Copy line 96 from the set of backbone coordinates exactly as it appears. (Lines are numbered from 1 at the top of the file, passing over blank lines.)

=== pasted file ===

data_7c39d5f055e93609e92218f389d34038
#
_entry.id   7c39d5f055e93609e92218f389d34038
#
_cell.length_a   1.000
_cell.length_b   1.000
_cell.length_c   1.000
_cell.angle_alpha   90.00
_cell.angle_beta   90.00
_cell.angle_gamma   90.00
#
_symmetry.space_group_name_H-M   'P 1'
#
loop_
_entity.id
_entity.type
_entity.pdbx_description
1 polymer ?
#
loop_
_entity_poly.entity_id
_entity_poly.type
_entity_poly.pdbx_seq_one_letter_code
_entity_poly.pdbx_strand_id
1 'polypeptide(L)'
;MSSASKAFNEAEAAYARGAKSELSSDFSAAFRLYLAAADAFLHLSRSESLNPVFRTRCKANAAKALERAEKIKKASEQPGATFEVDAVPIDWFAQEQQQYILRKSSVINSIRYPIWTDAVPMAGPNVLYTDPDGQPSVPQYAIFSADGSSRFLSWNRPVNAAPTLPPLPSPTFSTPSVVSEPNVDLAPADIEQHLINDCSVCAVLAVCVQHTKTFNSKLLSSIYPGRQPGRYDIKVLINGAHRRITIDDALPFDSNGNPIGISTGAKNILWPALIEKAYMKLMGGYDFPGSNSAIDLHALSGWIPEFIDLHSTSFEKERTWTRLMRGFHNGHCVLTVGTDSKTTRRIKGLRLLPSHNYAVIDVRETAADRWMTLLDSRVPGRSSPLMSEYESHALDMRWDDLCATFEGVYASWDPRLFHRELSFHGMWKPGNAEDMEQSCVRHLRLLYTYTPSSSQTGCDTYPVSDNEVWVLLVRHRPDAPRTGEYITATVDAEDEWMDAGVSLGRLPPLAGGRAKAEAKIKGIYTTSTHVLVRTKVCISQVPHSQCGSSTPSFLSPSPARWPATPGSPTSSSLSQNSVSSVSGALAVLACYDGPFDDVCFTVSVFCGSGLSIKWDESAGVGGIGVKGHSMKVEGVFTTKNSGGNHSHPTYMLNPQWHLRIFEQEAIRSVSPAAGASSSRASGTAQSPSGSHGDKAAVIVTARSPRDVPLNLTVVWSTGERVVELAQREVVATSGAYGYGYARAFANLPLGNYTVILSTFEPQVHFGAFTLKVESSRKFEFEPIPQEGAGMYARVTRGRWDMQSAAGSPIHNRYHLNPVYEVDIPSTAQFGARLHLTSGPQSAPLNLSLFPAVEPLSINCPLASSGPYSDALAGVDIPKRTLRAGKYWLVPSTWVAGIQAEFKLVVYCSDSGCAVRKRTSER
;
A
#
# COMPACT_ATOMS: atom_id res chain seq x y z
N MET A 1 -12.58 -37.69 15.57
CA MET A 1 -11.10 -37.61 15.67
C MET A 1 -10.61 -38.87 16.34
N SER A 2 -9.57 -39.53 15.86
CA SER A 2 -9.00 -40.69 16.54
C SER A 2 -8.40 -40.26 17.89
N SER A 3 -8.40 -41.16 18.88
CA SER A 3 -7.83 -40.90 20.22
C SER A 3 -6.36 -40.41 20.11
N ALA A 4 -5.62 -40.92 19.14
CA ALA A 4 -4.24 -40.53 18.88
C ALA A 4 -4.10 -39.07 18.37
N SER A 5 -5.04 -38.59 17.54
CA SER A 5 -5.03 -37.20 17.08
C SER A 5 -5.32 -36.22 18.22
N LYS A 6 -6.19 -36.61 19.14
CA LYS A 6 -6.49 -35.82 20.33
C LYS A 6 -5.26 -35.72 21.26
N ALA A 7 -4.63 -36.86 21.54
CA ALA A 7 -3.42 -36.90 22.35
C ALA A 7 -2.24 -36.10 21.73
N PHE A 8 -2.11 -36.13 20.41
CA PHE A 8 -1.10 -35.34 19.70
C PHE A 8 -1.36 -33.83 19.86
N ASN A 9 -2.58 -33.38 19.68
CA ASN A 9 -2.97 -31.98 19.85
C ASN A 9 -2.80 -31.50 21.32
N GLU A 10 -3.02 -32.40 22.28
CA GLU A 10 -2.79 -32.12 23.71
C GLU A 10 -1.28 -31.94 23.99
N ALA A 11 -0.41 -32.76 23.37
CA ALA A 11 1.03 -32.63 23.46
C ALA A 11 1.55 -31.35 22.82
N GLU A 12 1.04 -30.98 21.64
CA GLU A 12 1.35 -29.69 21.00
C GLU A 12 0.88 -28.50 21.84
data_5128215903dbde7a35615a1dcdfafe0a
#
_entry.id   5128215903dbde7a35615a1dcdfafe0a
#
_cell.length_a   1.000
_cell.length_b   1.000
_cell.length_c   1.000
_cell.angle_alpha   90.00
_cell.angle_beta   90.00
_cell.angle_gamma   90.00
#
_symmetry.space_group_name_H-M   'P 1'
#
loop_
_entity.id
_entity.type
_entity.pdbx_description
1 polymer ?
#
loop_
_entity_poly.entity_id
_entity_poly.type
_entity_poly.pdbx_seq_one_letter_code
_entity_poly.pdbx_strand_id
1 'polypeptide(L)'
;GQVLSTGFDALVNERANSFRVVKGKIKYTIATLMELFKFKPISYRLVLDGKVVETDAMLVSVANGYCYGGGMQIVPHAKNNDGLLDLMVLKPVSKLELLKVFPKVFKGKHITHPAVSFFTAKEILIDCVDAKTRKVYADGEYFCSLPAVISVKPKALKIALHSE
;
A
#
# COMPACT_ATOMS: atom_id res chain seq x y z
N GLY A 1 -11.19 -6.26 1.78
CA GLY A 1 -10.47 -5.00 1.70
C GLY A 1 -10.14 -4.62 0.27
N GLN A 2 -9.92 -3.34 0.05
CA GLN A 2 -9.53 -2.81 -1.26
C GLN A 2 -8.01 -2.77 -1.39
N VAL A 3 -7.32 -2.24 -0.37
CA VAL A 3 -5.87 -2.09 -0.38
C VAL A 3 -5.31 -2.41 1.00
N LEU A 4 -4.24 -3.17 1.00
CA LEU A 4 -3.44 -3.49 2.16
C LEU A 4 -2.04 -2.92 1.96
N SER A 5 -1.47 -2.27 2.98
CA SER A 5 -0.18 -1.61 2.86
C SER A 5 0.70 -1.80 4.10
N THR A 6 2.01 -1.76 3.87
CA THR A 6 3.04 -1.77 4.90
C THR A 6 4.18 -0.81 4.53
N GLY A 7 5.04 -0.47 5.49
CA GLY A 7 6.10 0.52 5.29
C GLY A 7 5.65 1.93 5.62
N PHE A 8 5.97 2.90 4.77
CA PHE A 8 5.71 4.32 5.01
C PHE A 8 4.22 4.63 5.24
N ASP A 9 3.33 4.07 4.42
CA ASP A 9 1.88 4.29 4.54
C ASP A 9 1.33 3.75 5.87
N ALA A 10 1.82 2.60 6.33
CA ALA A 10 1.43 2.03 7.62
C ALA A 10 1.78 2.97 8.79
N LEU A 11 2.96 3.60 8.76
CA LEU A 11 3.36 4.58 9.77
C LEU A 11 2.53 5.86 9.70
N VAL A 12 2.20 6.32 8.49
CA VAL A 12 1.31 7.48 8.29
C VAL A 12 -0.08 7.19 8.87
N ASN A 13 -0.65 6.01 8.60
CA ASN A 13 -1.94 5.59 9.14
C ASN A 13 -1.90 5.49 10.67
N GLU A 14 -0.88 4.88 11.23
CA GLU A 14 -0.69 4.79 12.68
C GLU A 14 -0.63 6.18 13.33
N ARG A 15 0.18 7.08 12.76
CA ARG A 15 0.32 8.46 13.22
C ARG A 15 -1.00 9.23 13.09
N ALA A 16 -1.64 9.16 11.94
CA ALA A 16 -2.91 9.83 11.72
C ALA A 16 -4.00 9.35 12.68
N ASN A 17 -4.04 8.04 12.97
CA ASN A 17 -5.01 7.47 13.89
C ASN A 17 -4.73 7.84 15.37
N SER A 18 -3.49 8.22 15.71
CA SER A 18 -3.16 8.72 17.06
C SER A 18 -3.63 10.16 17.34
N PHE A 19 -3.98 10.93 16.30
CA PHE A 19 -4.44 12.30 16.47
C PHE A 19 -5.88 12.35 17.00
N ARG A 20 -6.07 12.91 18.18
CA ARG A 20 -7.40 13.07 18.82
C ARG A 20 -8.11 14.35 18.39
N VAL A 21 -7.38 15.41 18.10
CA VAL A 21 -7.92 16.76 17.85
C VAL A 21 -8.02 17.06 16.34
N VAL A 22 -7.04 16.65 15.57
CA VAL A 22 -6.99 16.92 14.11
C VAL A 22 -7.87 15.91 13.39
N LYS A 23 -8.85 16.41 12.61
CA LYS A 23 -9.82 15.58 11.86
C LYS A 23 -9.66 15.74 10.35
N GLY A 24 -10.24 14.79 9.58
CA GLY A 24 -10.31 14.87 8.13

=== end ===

# COMPACT_ATOMS: atom_id res chain seq x y z